I know this means very little to anyone who is going through a breakdown right now; when you’re in the middle of it, you can’t see a way out but more importantly, part of the illness is often that you don’t want to get better. The idea of the five minute rule is more about prevention than cure, for me. I never want to go back there; I feel like I’ve wasted half my life being depressed and miserable over things I can’t change. And I want to teach my daughter a better way of dealing with things than brushing them under the carpet for later, in the hope that she never has to experience the darkness so many others have suffered.


Thanks for reading. If you’ve enjoyed this post, you may also enjoy: Learning to Dance in the Rain

Vicky Charles

Vicky is a single mother, writer and card reader.


Elizabeth Rebecca · 06/09/2015 at 13:19

What a fab idea – I’m going to apply this for when I’m exercising.

Lizzie Dripping

Shelley · 09/09/2015 at 09:13

Fabulous post, Vicky. I totally resonated with everything you said. I remember having the same thoughts about someone taking my three children away, if I didn’t sort myself out. I felt that my abusive ex-husband had got away with everything he did, and left me to cope with all the guilt and emotion. I wish I’d known about the five minute rule back then! As it was, I grew in strength and turned our lives around. I now have three happy, healthy teenagers who appreciate life. Thanks for sharing x

    Vicky Charles · 11/09/2015 at 16:11

    Thank you Shelley, I think it would have been handy to have someone tell me about this when I was coming out of a relationship too!

Catherine Ormerod · 11/09/2015 at 13:44

Great post! I haven’t come across the five minute rule before, but lately I’ve started taking a more ‘simple’ approach towards problems and difficult situations and telling myself that if I can’t change it, it’s useless worrying about it and wasting life’s precious moments feeling stressed and anxious! I think I will have to have a listen to that podcast too :-)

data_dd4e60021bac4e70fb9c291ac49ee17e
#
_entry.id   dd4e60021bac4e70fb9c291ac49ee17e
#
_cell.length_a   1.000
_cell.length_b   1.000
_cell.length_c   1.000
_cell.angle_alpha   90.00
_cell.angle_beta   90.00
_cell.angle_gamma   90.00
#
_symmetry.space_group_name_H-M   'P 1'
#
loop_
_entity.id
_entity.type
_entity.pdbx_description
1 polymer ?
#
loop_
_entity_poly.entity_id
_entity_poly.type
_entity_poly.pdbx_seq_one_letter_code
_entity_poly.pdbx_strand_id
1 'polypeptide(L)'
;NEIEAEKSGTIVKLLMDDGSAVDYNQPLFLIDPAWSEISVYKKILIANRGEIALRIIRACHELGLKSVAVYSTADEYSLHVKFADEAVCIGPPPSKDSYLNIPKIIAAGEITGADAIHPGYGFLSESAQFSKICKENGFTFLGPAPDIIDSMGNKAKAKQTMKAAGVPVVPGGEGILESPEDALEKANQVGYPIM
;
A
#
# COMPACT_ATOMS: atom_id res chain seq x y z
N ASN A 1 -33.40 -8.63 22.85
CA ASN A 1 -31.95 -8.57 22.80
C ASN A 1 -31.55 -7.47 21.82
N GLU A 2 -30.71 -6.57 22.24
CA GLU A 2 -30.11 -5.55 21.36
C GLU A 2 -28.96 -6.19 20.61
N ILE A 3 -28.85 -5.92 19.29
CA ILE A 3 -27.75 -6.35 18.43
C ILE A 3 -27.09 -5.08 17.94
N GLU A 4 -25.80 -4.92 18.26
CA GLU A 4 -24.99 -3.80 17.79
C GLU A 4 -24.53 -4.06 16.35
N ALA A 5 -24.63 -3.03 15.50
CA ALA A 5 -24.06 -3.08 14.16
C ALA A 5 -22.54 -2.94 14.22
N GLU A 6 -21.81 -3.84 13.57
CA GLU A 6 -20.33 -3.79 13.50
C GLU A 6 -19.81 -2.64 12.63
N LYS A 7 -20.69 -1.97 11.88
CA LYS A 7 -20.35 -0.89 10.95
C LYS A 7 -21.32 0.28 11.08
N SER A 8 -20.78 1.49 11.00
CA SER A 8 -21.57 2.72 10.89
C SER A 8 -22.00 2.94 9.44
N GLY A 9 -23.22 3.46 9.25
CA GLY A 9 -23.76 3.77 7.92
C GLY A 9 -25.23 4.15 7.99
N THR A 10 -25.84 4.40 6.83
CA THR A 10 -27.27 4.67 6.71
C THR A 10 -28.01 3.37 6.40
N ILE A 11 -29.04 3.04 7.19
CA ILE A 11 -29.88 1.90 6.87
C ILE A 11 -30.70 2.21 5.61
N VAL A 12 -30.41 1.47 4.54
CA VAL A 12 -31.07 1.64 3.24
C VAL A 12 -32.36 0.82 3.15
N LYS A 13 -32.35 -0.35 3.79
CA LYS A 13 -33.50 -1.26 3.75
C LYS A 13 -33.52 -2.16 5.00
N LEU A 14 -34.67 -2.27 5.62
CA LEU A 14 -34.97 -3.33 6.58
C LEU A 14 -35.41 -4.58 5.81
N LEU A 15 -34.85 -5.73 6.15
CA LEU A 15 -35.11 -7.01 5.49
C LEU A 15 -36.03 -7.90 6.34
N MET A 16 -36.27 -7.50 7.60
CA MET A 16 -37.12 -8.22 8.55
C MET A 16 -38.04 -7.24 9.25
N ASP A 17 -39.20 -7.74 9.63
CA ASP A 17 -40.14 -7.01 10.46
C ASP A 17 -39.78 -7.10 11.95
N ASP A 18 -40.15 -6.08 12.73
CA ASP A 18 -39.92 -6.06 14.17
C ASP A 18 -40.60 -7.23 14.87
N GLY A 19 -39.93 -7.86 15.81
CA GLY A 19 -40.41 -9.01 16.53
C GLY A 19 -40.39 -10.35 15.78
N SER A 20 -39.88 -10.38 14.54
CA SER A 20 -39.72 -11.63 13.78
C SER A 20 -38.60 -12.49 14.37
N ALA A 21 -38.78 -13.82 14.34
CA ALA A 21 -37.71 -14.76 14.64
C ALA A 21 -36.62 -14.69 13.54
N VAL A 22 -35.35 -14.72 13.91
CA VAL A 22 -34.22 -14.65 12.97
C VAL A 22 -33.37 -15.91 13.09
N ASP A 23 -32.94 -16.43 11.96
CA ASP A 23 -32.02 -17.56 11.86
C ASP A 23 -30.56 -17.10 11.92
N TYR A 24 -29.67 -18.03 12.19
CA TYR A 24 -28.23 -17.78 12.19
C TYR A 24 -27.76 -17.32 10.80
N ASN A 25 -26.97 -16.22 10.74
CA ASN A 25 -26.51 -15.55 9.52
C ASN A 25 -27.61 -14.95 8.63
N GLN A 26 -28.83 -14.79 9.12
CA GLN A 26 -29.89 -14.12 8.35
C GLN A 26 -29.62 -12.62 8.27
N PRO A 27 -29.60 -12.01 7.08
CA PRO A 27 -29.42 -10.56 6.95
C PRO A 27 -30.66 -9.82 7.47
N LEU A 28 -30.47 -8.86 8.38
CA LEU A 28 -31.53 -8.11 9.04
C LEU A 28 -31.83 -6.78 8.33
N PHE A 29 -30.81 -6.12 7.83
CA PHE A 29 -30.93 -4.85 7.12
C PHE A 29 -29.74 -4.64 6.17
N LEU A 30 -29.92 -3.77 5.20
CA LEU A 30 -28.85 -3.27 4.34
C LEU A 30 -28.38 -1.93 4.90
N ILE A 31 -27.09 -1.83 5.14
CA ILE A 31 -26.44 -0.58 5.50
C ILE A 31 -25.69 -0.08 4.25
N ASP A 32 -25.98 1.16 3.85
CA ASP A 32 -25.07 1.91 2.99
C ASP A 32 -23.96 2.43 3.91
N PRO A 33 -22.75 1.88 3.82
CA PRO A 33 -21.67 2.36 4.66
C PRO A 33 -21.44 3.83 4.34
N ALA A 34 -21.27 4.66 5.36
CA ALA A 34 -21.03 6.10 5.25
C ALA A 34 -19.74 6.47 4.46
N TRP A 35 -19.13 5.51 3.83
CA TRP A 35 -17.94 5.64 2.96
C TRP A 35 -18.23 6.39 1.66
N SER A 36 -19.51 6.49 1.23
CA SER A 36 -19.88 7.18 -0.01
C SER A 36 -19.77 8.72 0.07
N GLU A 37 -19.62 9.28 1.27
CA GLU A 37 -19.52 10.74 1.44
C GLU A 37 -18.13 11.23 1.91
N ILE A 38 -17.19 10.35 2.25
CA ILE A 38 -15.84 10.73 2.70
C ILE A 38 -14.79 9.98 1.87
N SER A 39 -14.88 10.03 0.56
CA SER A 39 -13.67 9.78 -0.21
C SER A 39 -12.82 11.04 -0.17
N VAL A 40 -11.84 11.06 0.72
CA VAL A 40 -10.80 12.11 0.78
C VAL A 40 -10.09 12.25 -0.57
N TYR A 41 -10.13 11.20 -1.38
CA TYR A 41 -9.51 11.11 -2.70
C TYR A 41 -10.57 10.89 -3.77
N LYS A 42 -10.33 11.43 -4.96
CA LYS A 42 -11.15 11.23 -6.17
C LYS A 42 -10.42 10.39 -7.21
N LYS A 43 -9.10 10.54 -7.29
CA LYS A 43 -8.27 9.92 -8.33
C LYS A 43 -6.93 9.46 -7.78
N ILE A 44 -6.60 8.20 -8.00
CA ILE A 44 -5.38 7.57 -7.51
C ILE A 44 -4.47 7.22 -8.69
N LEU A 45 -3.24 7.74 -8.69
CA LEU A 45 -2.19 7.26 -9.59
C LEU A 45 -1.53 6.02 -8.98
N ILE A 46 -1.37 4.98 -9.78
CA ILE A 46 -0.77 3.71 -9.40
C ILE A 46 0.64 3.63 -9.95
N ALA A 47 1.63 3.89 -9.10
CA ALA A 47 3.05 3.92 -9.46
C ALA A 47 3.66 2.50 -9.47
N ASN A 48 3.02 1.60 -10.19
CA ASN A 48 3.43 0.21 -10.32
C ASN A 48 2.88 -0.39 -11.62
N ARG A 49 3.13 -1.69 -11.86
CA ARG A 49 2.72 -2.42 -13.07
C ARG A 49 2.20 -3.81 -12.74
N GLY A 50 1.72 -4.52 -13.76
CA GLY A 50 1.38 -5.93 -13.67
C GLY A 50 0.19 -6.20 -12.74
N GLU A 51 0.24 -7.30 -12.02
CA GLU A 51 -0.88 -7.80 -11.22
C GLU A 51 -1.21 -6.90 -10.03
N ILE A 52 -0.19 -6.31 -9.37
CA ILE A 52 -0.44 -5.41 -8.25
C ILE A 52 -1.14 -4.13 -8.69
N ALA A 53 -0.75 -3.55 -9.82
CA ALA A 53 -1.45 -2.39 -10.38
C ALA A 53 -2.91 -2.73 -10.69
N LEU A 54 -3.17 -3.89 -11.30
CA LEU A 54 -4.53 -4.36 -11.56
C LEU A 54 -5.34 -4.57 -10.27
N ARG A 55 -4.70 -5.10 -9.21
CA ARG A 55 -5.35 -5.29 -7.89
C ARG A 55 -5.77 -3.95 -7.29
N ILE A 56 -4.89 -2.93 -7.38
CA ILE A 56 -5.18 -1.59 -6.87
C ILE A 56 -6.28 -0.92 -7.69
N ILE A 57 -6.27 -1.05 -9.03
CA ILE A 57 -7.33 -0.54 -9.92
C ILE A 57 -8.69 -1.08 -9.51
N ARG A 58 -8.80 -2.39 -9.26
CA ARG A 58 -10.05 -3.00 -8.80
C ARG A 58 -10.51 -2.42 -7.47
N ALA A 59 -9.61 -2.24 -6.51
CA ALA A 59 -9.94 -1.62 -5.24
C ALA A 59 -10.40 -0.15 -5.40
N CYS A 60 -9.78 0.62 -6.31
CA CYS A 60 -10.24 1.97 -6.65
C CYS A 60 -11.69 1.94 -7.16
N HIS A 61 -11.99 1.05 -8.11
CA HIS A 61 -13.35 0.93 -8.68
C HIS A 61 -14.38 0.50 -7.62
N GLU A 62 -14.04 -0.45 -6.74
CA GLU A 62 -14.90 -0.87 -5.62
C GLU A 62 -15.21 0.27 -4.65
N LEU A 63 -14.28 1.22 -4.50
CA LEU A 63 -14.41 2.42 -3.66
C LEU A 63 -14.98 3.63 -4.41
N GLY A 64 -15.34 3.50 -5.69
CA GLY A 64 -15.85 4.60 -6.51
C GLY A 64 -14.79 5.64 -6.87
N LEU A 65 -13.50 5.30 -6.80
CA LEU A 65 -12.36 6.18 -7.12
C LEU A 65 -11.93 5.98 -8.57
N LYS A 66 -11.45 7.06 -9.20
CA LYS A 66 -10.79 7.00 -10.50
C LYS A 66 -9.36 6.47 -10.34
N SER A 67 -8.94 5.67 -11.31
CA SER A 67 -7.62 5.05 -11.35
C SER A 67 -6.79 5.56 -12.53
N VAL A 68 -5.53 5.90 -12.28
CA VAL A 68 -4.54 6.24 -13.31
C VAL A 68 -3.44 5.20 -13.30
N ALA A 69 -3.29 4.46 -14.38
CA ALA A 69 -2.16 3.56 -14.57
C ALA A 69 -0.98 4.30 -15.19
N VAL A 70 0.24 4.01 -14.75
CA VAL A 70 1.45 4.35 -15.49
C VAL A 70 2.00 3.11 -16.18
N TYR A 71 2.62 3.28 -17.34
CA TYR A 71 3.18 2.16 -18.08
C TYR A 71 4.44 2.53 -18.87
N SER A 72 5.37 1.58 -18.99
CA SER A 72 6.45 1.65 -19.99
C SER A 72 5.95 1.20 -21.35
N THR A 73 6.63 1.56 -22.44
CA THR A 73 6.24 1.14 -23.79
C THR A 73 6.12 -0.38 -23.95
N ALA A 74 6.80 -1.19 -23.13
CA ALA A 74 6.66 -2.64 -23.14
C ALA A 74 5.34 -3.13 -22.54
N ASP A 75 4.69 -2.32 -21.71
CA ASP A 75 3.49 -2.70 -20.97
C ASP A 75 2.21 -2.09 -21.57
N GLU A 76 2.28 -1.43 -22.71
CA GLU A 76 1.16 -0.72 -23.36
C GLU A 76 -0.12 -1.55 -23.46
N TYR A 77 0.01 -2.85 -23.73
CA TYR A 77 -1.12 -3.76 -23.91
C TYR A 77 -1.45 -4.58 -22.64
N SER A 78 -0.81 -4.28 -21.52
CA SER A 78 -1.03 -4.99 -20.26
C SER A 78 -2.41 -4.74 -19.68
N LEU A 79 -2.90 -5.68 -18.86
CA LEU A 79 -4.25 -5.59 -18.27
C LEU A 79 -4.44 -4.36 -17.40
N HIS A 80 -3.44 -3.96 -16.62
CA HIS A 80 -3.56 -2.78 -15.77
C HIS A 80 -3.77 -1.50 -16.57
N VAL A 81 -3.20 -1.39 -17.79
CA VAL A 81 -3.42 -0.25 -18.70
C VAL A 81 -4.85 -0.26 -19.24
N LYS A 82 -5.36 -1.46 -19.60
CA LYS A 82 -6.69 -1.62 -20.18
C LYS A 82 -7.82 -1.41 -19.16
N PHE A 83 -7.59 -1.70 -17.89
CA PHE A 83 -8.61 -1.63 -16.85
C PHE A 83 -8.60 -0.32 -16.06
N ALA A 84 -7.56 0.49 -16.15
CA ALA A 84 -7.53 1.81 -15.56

Vicky Charles · 11/09/2015 at 15:57

    Brilliant Catherine! The podcast is well worth a listen; Elrod’s approach is so refreshing and I think a lot of us could learn from him!

Bethany House · 12/09/2015 at 13:07

What a fascinating concept… I’m going to have to put it to the test. Thanks for sharing.

Carol Hedges · 13/09/2015 at 11:16

Setting a time limit on painful events is such a sensible idea. You meet people all the time who are STILL being eaten away by something that happened in the past.

    Vicky Charles · 14/09/2015 at 13:42

    Exactly that Carol. I don’t deny that people have had terrible things happen – but if we allow them to bother us years later, we’re allowing the past to have a massive power over us. Life is too short to live it facing backwards!

Victoria Griffin · 13/09/2015 at 23:42

This rule can be applied no matter what you’re going through, whether it’s personal or professional, something quick or something long-term. Something that feels like the worst thing in the world can lighten when a bit of perspective if forced onto the situation. Strength is so often about having the tools to deal with stress, disappointment, etc. Thanks for the beautiful post!

    Vicky Charles · 14/09/2015 at 13:33

    Thank you! I think you’re right, perspective is a brilliant thing to be able to apply. So often we get so upset about all sorts of things that actually, with perspective, are actually small and insignificant!